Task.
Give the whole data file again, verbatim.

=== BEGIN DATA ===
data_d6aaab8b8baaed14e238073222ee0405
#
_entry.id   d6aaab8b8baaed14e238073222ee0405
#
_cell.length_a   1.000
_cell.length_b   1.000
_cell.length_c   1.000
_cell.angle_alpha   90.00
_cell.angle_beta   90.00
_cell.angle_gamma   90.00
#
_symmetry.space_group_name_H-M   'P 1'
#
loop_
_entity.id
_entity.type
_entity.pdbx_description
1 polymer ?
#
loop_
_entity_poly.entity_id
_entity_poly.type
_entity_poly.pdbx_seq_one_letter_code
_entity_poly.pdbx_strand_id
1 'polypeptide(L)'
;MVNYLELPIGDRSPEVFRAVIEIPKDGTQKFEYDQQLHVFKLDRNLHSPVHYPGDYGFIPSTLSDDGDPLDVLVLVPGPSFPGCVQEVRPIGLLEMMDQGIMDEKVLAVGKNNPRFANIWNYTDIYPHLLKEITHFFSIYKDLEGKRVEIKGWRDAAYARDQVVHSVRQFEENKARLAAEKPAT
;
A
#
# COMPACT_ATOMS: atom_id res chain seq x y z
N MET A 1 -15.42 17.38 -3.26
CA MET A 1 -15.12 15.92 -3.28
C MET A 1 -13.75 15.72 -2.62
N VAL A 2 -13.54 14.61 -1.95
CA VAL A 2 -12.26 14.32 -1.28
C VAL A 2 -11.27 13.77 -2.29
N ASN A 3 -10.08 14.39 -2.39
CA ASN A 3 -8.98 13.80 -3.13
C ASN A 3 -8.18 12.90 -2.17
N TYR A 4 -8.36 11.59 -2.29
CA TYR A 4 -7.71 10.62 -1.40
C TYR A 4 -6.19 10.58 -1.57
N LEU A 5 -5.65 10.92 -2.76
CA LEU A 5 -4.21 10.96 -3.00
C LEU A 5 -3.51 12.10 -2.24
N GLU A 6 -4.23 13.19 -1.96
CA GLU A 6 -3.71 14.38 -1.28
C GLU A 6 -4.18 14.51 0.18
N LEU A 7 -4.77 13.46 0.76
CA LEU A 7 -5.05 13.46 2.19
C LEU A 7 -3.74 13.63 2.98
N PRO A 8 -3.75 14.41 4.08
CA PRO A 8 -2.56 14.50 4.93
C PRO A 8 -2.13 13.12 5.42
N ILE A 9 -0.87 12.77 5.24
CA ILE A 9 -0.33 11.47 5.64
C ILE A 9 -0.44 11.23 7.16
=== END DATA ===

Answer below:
data_d6aaab8b8baaed14e238073222ee0405
#
_entry.id   d6aaab8b8baaed14e238073222ee0405
#
_cell.length_a   1.000
_cell.length_b   1.000
_cell.length_c   1.000
_cell.angle_alpha   90.00
_cell.angle_beta   90.00
_cell.angle_gamma   90.00
#
_symmetry.space_group_name_H-M   'P 1'
#
loop_
_entity.id
_entity.type
_entity.pdbx_description
1 polymer ?
#
loop_
_entity_poly.entity_id
_entity_poly.type
_entity_poly.pdbx_seq_one_letter_code
_entity_poly.pdbx_strand_id
1 'polypeptide(L)'
;MVNYLELPIGDRSPEVFRAVIEIPKDGTQKFEYDQQLHVFKLDRNLHSPVHYPGDYGFIPSTLSDDGDPLDVLVLVPGPSFPGCVQEVRPIGLLEMMDQGIMDEKVLAVGKNNPRFANIWNYTDIYPHLLKEITHFFSIYKDLEGKRVEIKGWRDAAYARDQVVHSVRQFEENKARLAAEKPAT
;
A
#
# COMPACT_ATOMS: atom_id res chain seq x y z
N MET A 1 -15.42 17.38 -3.26
CA MET A 1 -15.12 15.92 -3.28
C MET A 1 -13.75 15.72 -2.62
N VAL A 2 -13.54 14.61 -1.95
CA VAL A 2 -12.26 14.32 -1.28
C VAL A 2 -11.27 13.77 -2.29
N ASN A 3 -10.08 14.39 -2.39
CA ASN A 3 -8.98 13.80 -3.13
C ASN A 3 -8.18 12.90 -2.17
N TYR A 4 -8.36 11.59 -2.29
CA TYR A 4 -7.71 10.62 -1.40
C TYR A 4 -6.19 10.58 -1.57
N LEU A 5 -5.65 10.92 -2.76
CA LEU A 5 -4.21 10.96 -3.00
C LEU A 5 -3.51 12.10 -2.24
N GLU A 6 -4.23 13.19 -1.96
CA GLU A 6 -3.71 14.38 -1.28
C GLU A 6 -4.18 14.51 0.18
N LEU A 7 -4.77 13.46 0.76
CA LEU A 7 -5.05 13.46 2.19
C LEU A 7 -3.74 13.63 2.98
N PRO A 8 -3.75 14.41 4.08
CA PRO A 8 -2.56 14.50 4.93
C PRO A 8 -2.13 13.12 5.42
N ILE A 9 -0.87 12.77 5.24
CA ILE A 9 -0.33 11.47 5.64
C ILE A 9 -0.44 11.23 7.16